She admits understanding that some folks are shocked, kids and adults, when they first see Noah and notice both of his legs are amputated, but the family encourages questions and quickly wants to dismiss any pity.

    “We know that Noah is ‘fearfully and wonderfully made’ by God. We want our kids to have the same opportunities and access as any parent wants for their children,” she said.

    Noah Rentz
    Photo courtesy Crystal Rentz

    Advocating For Inclusive Parks & Playgrounds

    Noah’s family are also advocates for inclusive parks and playgrounds, which is something Midlothian now has.

    “Inclusive parks are all about accessibility, building, and planning playgrounds that all kids can access and enjoy. When we go to a park that is completely covered by wood chips, it limits Noah’s independence to access the equipment. So, unless he wants to scrape his legs and hands up, he needs someone to lift him past the wood chips,” she said.

    “Many things go into making a park truly inclusive, and the Midlothian Community Park did an amazing job. We are so proud of our community park, and Noah truly thrives at the community park. My hope is that we will make all of our parks and school playgrounds inclusive. I know that won’t happen overnight, and I know there are cost factors involved.”

    Crystal noted that one step in the right direction would be to make rubber surfaces the norm and expectation instead of wood chips in parks and school playgrounds.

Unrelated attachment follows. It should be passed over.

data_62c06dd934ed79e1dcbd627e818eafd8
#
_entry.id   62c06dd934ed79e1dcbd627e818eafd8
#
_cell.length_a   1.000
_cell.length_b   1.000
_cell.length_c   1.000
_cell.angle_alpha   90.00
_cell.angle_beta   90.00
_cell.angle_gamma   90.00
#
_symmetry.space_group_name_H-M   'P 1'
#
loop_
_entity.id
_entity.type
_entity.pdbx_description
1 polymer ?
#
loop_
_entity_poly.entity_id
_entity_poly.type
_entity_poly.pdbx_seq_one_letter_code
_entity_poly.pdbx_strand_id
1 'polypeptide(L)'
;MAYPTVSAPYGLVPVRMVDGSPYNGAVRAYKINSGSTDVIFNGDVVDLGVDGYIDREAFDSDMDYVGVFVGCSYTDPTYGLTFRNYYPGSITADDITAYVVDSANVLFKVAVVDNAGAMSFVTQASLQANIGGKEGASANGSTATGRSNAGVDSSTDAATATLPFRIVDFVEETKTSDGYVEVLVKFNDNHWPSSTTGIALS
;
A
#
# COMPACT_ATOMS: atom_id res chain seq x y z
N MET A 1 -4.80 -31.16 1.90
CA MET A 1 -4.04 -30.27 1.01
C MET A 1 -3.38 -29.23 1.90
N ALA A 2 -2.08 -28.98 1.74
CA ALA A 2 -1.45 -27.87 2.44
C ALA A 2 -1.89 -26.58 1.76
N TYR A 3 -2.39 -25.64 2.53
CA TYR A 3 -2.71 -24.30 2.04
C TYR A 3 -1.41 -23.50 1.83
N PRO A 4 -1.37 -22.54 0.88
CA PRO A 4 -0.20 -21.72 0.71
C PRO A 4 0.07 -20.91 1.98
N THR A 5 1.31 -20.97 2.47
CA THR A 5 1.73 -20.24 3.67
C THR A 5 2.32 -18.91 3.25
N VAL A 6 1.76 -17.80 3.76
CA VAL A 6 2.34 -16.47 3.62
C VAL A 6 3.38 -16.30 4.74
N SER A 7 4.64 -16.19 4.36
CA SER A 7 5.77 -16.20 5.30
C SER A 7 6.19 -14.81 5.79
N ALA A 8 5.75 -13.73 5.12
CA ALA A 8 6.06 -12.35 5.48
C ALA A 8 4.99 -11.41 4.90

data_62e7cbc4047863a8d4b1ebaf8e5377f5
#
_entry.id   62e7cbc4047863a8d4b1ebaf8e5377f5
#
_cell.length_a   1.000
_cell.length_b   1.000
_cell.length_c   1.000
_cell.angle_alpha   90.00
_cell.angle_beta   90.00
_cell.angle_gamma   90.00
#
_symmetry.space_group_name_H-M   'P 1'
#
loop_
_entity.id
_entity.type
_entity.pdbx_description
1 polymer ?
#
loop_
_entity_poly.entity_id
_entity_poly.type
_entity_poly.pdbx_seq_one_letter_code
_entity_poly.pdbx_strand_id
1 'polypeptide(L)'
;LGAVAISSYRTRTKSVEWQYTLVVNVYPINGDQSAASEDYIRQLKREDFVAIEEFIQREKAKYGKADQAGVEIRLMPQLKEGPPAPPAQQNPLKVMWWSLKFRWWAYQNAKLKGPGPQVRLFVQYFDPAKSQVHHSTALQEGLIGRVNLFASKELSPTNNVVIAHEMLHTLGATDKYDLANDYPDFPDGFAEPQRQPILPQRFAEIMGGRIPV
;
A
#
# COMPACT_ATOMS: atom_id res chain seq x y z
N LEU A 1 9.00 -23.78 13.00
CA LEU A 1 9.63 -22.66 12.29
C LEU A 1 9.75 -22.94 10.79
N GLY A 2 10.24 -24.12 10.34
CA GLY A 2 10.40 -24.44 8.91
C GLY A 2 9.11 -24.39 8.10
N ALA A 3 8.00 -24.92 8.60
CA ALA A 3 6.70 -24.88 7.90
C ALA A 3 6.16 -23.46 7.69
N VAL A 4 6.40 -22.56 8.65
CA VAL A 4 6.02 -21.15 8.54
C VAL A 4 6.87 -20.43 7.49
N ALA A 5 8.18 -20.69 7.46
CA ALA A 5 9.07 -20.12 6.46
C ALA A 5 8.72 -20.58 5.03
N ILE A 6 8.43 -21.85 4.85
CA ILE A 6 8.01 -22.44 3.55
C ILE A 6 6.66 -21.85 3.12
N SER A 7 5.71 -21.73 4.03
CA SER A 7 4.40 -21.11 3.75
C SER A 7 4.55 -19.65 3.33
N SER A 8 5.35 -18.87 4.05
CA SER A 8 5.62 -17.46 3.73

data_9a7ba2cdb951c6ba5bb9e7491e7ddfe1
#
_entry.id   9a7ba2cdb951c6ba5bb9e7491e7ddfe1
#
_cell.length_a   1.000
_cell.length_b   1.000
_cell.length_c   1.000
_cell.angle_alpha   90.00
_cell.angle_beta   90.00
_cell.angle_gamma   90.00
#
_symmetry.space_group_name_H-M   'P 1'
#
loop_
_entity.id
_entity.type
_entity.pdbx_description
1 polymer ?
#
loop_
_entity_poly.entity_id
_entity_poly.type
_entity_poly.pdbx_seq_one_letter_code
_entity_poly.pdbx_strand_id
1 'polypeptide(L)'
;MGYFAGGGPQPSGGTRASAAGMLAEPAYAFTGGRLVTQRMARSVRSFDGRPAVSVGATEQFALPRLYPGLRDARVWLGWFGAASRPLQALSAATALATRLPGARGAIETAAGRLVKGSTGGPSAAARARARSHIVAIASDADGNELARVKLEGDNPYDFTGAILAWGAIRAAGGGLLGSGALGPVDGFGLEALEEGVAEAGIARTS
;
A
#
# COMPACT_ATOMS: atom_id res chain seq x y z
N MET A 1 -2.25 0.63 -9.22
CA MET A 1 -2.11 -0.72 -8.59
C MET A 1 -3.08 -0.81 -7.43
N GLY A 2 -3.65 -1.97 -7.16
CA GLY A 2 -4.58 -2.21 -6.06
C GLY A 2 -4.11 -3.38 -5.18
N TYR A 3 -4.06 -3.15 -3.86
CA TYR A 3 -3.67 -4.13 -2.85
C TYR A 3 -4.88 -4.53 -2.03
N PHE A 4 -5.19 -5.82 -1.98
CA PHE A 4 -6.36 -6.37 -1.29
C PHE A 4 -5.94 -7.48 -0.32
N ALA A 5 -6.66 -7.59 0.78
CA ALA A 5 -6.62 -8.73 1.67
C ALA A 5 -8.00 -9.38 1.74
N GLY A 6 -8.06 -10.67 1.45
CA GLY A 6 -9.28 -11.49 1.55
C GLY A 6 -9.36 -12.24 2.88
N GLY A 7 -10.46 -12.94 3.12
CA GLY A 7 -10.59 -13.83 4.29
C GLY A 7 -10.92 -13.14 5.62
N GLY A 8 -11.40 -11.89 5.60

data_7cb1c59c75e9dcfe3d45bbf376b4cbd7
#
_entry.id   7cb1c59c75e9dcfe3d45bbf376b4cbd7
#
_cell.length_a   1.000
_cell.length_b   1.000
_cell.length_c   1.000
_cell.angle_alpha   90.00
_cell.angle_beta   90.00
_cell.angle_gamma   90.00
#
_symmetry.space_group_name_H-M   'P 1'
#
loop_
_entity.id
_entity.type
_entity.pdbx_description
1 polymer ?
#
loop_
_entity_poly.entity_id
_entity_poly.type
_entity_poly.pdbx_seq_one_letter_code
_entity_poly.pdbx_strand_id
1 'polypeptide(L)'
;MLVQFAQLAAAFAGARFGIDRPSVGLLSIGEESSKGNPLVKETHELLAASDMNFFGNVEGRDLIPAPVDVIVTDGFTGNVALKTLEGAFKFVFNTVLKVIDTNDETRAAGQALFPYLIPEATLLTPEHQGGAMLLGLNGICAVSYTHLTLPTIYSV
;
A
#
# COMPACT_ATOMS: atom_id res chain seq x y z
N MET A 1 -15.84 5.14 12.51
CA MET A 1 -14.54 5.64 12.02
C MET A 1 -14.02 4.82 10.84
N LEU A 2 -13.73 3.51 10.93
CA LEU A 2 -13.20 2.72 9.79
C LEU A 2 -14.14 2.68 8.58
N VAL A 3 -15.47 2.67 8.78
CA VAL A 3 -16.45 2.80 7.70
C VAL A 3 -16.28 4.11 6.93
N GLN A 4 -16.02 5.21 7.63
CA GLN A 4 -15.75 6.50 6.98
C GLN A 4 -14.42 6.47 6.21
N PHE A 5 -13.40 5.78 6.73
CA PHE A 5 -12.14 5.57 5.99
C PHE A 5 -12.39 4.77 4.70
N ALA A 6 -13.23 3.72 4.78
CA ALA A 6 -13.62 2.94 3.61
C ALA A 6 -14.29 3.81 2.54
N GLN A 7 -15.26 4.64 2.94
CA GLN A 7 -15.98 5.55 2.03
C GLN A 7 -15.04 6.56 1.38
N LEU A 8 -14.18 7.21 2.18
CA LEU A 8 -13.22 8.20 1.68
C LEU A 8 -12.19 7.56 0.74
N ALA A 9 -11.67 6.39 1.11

Conversations About Inclusivity Are Important

    “All of our parks and playgrounds would be more accessible to kids and adults with physical limitations, including grandparents that want to go to the park with their grandkids,” she said. “There are many more things that go into making a park inclusive, but I think that would be a great first step.

    “Finally, I know we cannot retroactively make all parks and school playgrounds inclusive and accessible, but we should definitely not build any new parks or school playgrounds without making them inclusive and accessible.”

    Crystal said they also encourage all parents, guardians, grandparents, teachers, etc. to be intentional in conversations with their children to be inclusive and not be scared of those who look different from them.

    “Expose your children to movies, books, etc. that include kids that look different from them, and celebrate those differences,” she said.


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    Rick Mauch
    Rick Mauch is a veteran of more than four decades in the media. He began writing in high school and immediately went into broadcasting for almost a decade after graduating, working his way to morning drive in Birmingham, Alabama. However, realizing how much he missed writing (though he did continue to do some during his time in top-40 radio), Rick returned to what he loved and has been doing it ever since. Rick's career has spanned a plethora of media outlets, including community journalism, sports, entertainment, politics and more. He's worked in print, broadcast and online media. He also spent several years doing public relations for a children's home in East Texas - still writing on the side, of course. When he's not writing, Rick loves to play golf and do Bigfoot research. He's an avid believer. He also made his first hole-in-one in June of 2020. Rick is married to Junell Mauch. They have five children and three granddaughters